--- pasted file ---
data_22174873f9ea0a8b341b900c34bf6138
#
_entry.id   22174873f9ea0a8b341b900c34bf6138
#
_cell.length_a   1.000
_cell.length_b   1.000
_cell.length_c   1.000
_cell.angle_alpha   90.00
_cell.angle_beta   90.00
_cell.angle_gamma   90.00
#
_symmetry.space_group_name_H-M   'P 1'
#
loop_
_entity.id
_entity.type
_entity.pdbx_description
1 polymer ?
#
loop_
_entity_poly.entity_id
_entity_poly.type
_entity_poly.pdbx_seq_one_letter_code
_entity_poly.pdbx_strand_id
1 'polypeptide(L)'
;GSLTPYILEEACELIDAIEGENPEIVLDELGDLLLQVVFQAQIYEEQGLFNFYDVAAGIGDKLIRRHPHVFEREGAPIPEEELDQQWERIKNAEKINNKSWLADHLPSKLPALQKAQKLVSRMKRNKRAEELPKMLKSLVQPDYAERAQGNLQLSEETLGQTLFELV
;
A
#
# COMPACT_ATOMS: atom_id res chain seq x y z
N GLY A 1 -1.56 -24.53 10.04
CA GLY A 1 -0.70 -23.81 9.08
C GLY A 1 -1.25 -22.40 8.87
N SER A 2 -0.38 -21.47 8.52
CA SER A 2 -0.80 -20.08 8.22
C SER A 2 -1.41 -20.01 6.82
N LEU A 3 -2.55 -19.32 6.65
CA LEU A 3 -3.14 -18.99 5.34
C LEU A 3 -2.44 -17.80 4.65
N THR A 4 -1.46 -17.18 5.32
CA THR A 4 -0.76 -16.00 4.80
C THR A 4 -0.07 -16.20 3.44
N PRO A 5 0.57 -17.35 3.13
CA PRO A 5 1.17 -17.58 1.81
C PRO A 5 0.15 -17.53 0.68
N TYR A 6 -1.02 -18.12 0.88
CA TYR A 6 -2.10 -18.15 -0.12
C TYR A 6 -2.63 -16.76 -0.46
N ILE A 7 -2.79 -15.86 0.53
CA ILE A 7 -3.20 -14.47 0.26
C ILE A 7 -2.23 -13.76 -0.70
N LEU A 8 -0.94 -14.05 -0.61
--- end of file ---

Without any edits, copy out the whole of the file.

data_22174873f9ea0a8b341b900c34bf6138
#
_entry.id   22174873f9ea0a8b341b900c34bf6138
#
_cell.length_a   1.000
_cell.length_b   1.000
_cell.length_c   1.000
_cell.angle_alpha   90.00
_cell.angle_beta   90.00
_cell.angle_gamma   90.00
#
_symmetry.space_group_name_H-M   'P 1'
#
loop_
_entity.id
_entity.type
_entity.pdbx_description
1 polymer ?
#
loop_
_entity_poly.entity_id
_entity_poly.type
_entity_poly.pdbx_seq_one_letter_code
_entity_poly.pdbx_strand_id
1 'polypeptide(L)'
;GSLTPYILEEACELIDAIEGENPEIVLDELGDLLLQVVFQAQIYEEQGLFNFYDVAAGIGDKLIRRHPHVFEREGAPIPEEELDQQWERIKNAEKINNKSWLADHLPSKLPALQKAQKLVSRMKRNKRAEELPKMLKSLVQPDYAERAQGNLQLSEETLGQTLFELV
;
A
#
# COMPACT_ATOMS: atom_id res chain seq x y z
N GLY A 1 -1.56 -24.53 10.04
CA GLY A 1 -0.70 -23.81 9.08
C GLY A 1 -1.25 -22.40 8.87
N SER A 2 -0.38 -21.47 8.52
CA SER A 2 -0.80 -20.08 8.22
C SER A 2 -1.41 -20.01 6.82
N LEU A 3 -2.55 -19.32 6.65
CA LEU A 3 -3.14 -18.99 5.34
C LEU A 3 -2.44 -17.80 4.65
N THR A 4 -1.46 -17.18 5.32
CA THR A 4 -0.76 -16.00 4.80
C THR A 4 -0.07 -16.20 3.44
N PRO A 5 0.57 -17.35 3.13
CA PRO A 5 1.17 -17.58 1.81
C PRO A 5 0.15 -17.53 0.68
N TYR A 6 -1.02 -18.12 0.88
CA TYR A 6 -2.10 -18.15 -0.12
C TYR A 6 -2.63 -16.76 -0.46
N ILE A 7 -2.79 -15.86 0.53
CA ILE A 7 -3.20 -14.47 0.26
C ILE A 7 -2.23 -13.76 -0.70
N LEU A 8 -0.94 -14.05 -0.61